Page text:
John Reckner may be known statewide as the creator of the annual Jack-O-Lantern Spectacular at Roger Williams Park Zoo, but he has earned another affectionate moniker among his family and friends.
“They also call Johnny ‘The Lord of the Gourds,” Steve Curll said with a laugh. “Even though he’s not very fond of the nickname.”
Reckner and his crew were at the zoo for the 18th year in a row to kick off the spooky local staple last Thursday night, and they spoke briefly about the dedication and chaos of the craft.
Curll said the team lost count of how many pumpkins are scattered around the zoo, estimating the figure to be more than 4,000. Half of those gourds sit above spectators in the trees, as Curll said they went through quite a few Christmas wire sockets and bulbs.
“Some of the intricate pumpkins take up 18 hours to draw, and then some of them just as long to carve, depending how much detail is in there,” Curll said. “It depends on what the picture is, how much detail there is in it and how spot-on accurate they want to get it.”
This year’s theme was the Four Seasons, with each section of the spectacular featuring pumpkins depicting zodiac signs and holidays for each time of year. There was also a pumpkin dedicated to the late Nicholas Cardi Jr. in the memorial section toward the end of the trail.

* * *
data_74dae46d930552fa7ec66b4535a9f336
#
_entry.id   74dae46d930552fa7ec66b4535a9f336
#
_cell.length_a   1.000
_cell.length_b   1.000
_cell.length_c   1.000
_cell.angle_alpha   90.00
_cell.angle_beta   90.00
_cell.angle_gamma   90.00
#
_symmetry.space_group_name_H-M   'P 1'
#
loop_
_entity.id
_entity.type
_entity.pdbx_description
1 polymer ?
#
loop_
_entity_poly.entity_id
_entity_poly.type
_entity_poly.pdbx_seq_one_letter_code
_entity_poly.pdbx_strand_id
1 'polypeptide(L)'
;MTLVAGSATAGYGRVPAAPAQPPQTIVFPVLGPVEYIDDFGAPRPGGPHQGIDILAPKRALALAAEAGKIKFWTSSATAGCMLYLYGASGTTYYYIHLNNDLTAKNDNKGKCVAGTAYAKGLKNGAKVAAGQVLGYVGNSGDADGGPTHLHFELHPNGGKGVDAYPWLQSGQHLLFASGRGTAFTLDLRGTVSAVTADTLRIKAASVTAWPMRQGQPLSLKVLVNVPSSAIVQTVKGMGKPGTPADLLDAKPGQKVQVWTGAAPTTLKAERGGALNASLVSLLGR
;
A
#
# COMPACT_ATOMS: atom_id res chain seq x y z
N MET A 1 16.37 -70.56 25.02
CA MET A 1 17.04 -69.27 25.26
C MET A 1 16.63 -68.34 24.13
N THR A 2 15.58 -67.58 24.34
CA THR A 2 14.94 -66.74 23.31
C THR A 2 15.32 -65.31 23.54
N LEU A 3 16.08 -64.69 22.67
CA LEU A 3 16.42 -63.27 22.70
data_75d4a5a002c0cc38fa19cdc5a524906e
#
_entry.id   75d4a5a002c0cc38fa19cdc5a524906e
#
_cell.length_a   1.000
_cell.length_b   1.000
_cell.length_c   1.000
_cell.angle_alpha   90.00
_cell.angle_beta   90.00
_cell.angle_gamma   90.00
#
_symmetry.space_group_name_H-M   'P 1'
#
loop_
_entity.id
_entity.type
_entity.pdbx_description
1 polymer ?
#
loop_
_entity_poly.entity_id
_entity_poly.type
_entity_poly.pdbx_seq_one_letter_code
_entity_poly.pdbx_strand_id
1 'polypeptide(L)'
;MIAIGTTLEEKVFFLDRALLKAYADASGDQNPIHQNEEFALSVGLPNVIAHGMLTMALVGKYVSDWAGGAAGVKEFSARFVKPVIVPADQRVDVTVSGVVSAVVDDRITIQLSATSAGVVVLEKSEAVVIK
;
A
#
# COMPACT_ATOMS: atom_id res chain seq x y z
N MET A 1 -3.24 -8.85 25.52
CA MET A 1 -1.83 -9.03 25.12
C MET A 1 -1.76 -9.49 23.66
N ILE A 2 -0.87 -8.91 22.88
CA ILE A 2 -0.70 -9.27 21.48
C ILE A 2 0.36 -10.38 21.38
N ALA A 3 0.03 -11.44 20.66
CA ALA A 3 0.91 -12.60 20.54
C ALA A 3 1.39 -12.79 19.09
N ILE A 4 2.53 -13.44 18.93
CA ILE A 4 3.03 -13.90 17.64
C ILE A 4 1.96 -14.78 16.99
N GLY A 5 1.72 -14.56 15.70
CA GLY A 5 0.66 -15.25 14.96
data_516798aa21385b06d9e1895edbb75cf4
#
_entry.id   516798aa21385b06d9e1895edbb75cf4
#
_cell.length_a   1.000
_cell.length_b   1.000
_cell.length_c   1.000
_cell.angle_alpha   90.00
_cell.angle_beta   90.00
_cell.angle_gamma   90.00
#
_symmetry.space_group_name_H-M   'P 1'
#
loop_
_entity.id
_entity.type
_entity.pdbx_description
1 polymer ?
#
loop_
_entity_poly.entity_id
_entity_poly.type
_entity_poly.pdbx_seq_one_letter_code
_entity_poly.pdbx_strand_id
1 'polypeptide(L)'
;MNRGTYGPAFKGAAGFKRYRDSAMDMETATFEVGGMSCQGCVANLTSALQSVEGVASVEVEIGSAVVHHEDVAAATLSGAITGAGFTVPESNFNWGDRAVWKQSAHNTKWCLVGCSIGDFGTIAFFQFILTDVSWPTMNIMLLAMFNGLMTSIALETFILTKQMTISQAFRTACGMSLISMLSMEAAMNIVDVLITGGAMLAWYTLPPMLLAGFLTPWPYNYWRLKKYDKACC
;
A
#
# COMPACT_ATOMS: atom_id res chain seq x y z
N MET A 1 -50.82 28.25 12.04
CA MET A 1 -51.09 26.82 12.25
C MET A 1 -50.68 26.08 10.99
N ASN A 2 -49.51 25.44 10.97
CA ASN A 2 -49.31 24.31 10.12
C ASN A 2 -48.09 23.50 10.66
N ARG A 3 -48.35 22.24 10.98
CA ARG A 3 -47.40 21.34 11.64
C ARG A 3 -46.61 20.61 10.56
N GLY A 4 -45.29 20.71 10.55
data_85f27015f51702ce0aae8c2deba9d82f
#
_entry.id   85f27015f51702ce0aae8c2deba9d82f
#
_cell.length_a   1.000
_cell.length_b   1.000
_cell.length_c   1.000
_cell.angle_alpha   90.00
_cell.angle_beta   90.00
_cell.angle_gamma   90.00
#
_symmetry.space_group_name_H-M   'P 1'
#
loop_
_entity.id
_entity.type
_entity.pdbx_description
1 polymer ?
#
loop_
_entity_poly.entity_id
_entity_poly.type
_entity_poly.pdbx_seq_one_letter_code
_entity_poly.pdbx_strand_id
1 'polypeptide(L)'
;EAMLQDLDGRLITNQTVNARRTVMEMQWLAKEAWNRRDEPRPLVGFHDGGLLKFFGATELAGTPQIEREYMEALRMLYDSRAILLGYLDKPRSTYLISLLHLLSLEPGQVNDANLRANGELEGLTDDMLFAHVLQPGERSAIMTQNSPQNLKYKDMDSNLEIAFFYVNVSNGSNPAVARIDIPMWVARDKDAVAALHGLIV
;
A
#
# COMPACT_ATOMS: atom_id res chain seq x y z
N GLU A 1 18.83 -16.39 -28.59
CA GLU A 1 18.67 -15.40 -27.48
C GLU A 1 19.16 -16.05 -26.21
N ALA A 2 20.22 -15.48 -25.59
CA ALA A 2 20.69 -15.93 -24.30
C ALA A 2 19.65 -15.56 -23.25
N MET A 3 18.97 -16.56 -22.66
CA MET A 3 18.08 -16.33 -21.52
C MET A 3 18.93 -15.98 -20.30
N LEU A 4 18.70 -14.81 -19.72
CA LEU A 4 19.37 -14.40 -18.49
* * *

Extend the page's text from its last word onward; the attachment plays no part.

One particular display of which the men were exceedingly proud was the 1,700-pound pumpkin that sported a painting of the famous image of Marines raising an American flag at Iwo Jima. They said it took 24 hours to create.
“Definitely Iwo Jima,” Dillinger Gates said when asked which pumpkin was his favorite on the trail. “I have a great-grandfather that fought in Iwo Jima, so it’s kind of sentimental.”
The Iwo Jima pumpkin wasn’t even the largest on-site, as Curll noted there was a 1,965-pound gourd still being carved as he walked off the path. Reckner marveled at how fast pumpkins can grow, saying that they are only the size of a baseball in July.
“I don’t think there’s anything on earth that grows that fast,” he said.
Curll said the crew went “a little chaotic” with decorating the bridges this time around, also adding that there are more props this year than in previous installments. The workdays can be hectic, though, as they work toward the goal of one-upping themselves.
Reckner pointed out that Curll pulled a 13-hour shift on his birthday, Oct. 2, the day before the spectacular was set to open. Curll said the work goes on essentially nonstop, as the crew gets about one month in the park to set up.
“Right after this one ends, pretty much,” Curll said regarding when preparation for the next year begins. “We start to brainstorm and Johnny and all the guys get together and they figure out the plan for next year and once the summer starts rolling around, we start building stuff. They start ordering little things here and there, all spring and all summer, and then end of July, beginning of August we start really cranking on getting stuff together.”